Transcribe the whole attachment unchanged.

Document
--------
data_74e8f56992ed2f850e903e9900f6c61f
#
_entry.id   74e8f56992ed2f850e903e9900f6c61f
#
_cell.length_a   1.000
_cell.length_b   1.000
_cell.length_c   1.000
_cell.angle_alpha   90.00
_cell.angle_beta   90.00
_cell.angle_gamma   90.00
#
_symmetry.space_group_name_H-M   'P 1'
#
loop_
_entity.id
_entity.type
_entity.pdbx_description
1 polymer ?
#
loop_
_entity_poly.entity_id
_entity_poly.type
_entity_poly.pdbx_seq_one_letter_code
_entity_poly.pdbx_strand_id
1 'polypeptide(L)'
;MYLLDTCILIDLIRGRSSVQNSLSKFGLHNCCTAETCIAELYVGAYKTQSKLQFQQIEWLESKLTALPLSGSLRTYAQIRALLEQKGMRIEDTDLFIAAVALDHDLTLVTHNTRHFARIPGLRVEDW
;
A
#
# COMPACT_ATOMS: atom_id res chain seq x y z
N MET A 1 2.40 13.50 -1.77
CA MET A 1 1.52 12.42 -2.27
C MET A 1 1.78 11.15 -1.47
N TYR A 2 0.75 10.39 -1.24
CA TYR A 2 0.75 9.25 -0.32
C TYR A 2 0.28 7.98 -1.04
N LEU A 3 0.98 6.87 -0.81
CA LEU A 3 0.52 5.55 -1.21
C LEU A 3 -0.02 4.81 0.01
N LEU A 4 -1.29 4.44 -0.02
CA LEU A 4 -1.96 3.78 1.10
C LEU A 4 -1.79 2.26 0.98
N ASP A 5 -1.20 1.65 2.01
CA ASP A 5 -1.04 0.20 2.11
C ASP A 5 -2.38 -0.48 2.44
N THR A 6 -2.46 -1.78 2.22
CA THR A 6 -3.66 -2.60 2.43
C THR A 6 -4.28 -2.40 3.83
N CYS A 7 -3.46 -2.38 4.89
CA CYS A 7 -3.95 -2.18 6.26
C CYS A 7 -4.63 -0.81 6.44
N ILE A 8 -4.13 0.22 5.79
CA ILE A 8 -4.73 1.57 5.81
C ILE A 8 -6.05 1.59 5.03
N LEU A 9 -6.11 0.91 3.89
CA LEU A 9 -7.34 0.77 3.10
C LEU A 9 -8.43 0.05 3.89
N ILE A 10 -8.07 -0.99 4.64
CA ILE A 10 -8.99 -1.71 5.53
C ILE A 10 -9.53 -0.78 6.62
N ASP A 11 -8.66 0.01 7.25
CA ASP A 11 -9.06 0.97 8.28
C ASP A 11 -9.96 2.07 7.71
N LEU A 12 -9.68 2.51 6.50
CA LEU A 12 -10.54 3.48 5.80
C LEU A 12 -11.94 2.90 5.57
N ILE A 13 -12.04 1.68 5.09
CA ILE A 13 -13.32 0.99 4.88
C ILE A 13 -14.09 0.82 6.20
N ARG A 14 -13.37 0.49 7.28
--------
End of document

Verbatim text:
data_74e8f56992ed2f850e903e9900f6c61f
#
_entry.id   74e8f56992ed2f850e903e9900f6c61f
#
_cell.length_a   1.000
_cell.length_b   1.000
_cell.length_c   1.000
_cell.angle_alpha   90.00
_cell.angle_beta   90.00
_cell.angle_gamma   90.00
#
_symmetry.space_group_name_H-M   'P 1'
#
loop_
_entity.id
_entity.type
_entity.pdbx_description
1 polymer ?
#
loop_
_entity_poly.entity_id
_entity_poly.type
_entity_poly.pdbx_seq_one_letter_code
_entity_poly.pdbx_strand_id
1 'polypeptide(L)'
;MYLLDTCILIDLIRGRSSVQNSLSKFGLHNCCTAETCIAELYVGAYKTQSKLQFQQIEWLESKLTALPLSGSLRTYAQIRALLEQKGMRIEDTDLFIAAVALDHDLTLVTHNTRHFARIPGLRVEDW
;
A
#
# COMPACT_ATOMS: atom_id res chain seq x y z
N MET A 1 2.40 13.50 -1.77
CA MET A 1 1.52 12.42 -2.27
C MET A 1 1.78 11.15 -1.47
N TYR A 2 0.75 10.39 -1.24
CA TYR A 2 0.75 9.25 -0.32
C TYR A 2 0.28 7.98 -1.04
N LEU A 3 0.98 6.87 -0.81
CA LEU A 3 0.52 5.55 -1.21
C LEU A 3 -0.02 4.81 0.01
N LEU A 4 -1.29 4.44 -0.02
CA LEU A 4 -1.96 3.78 1.10
C LEU A 4 -1.79 2.26 0.98
N ASP A 5 -1.20 1.65 2.01
CA ASP A 5 -1.04 0.20 2.11
C ASP A 5 -2.38 -0.48 2.44
N THR A 6 -2.46 -1.78 2.22
CA THR A 6 -3.66 -2.60 2.43
C THR A 6 -4.28 -2.40 3.83
N CYS A 7 -3.46 -2.38 4.89
CA CYS A 7 -3.95 -2.18 6.26
C CYS A 7 -4.63 -0.81 6.44
N ILE A 8 -4.13 0.22 5.79
CA ILE A 8 -4.73 1.57 5.81
C ILE A 8 -6.05 1.59 5.03
N LEU A 9 -6.11 0.91 3.89
CA LEU A 9 -7.34 0.77 3.10
C LEU A 9 -8.43 0.05 3.89
N ILE A 10 -8.07 -0.99 4.64
CA ILE A 10 -8.99 -1.71 5.53
C ILE A 10 -9.53 -0.78 6.62
N ASP A 11 -8.66 0.01 7.25
CA ASP A 11 -9.06 0.97 8.28
C ASP A 11 -9.96 2.07 7.71
N LEU A 12 -9.68 2.51 6.50
CA LEU A 12 -10.54 3.48 5.80
C LEU A 12 -11.94 2.90 5.57
N ILE A 13 -12.04 1.68 5.09
CA ILE A 13 -13.32 0.99 4.88
C ILE A 13 -14.09 0.82 6.20
N ARG A 14 -13.37 0.49 7.28